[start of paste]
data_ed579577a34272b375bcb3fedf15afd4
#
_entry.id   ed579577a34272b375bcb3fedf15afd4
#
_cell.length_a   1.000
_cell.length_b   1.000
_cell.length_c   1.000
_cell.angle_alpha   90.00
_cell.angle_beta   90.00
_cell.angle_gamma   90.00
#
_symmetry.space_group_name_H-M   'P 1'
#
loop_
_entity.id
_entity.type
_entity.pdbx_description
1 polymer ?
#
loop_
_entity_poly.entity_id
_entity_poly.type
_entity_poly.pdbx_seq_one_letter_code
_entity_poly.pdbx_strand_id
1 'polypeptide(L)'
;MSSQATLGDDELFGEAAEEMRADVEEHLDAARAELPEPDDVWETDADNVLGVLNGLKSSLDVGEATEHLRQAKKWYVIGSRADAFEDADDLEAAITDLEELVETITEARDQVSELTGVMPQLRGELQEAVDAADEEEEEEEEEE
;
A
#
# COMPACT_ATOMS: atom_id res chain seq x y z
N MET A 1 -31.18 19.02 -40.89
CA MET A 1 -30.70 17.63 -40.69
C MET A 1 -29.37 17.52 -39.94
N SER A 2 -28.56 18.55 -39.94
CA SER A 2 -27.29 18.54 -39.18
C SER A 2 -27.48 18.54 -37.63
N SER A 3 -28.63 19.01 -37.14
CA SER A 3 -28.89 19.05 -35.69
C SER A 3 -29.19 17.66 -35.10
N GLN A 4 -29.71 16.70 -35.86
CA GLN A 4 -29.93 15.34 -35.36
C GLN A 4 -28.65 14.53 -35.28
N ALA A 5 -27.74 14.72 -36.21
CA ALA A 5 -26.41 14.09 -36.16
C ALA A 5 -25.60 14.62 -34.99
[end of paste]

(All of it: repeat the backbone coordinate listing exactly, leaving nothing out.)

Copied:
data_ed579577a34272b375bcb3fedf15afd4
#
_entry.id   ed579577a34272b375bcb3fedf15afd4
#
_cell.length_a   1.000
_cell.length_b   1.000
_cell.length_c   1.000
_cell.angle_alpha   90.00
_cell.angle_beta   90.00
_cell.angle_gamma   90.00
#
_symmetry.space_group_name_H-M   'P 1'
#
loop_
_entity.id
_entity.type
_entity.pdbx_description
1 polymer ?
#
loop_
_entity_poly.entity_id
_entity_poly.type
_entity_poly.pdbx_seq_one_letter_code
_entity_poly.pdbx_strand_id
1 'polypeptide(L)'
;MSSQATLGDDELFGEAAEEMRADVEEHLDAARAELPEPDDVWETDADNVLGVLNGLKSSLDVGEATEHLRQAKKWYVIGSRADAFEDADDLEAAITDLEELVETITEARDQVSELTGVMPQLRGELQEAVDAADEEEEEEEEEE
;
A
#
# COMPACT_ATOMS: atom_id res chain seq x y z
N MET A 1 -31.18 19.02 -40.89
CA MET A 1 -30.70 17.63 -40.69
C MET A 1 -29.37 17.52 -39.94
N SER A 2 -28.56 18.55 -39.94
CA SER A 2 -27.29 18.54 -39.18
C SER A 2 -27.48 18.54 -37.63
N SER A 3 -28.63 19.01 -37.14
CA SER A 3 -28.89 19.05 -35.69
C SER A 3 -29.19 17.66 -35.10
N GLN A 4 -29.71 16.70 -35.86
CA GLN A 4 -29.93 15.34 -35.36
C GLN A 4 -28.65 14.53 -35.28
N ALA A 5 -27.74 14.72 -36.21
CA ALA A 5 -26.41 14.09 -36.16
C ALA A 5 -25.60 14.62 -34.99